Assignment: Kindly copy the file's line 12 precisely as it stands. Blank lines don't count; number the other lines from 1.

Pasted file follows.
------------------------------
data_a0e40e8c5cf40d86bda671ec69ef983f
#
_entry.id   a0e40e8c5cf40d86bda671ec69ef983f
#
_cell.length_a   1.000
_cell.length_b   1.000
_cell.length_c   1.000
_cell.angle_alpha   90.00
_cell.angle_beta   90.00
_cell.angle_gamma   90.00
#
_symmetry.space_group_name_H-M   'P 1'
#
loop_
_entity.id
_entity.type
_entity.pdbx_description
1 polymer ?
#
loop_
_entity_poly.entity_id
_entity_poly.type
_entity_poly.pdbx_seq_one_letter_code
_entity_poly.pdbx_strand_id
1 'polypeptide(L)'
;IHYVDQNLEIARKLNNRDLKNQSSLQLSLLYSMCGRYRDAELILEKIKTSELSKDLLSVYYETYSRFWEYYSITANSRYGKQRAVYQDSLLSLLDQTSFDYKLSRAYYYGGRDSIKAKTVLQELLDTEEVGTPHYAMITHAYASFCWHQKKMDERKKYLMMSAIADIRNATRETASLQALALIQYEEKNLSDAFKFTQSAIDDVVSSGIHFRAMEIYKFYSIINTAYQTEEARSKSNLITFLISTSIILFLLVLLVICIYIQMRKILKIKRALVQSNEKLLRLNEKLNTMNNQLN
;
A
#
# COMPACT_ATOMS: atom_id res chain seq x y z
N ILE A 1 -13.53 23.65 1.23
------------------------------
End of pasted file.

_symmetry.space_group_name_H-M   'P 1'